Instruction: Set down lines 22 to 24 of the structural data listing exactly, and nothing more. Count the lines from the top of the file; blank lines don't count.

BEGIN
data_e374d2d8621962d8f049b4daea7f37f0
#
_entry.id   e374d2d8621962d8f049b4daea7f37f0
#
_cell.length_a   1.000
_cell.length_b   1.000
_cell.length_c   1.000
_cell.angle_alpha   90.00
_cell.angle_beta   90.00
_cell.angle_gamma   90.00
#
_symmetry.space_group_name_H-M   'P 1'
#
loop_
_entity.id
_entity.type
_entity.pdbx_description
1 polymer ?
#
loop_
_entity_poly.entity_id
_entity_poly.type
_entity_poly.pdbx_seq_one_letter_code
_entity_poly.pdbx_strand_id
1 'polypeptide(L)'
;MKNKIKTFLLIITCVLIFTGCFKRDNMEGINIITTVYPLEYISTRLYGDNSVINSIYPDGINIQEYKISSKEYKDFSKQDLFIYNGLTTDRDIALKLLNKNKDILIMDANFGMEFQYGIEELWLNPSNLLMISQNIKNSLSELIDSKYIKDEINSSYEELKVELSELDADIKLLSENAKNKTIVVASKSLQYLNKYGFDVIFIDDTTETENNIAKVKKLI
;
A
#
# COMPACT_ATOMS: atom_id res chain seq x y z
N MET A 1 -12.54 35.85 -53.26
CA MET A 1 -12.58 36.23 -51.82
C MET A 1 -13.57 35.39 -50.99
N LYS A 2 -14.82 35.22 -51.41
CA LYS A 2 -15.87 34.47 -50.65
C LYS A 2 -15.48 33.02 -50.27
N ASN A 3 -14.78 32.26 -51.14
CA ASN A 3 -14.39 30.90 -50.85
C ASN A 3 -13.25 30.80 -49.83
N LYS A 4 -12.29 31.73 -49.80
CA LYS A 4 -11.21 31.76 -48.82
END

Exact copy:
_entity_poly.type
_entity_poly.pdbx_seq_one_letter_code
_entity_poly.pdbx_strand_id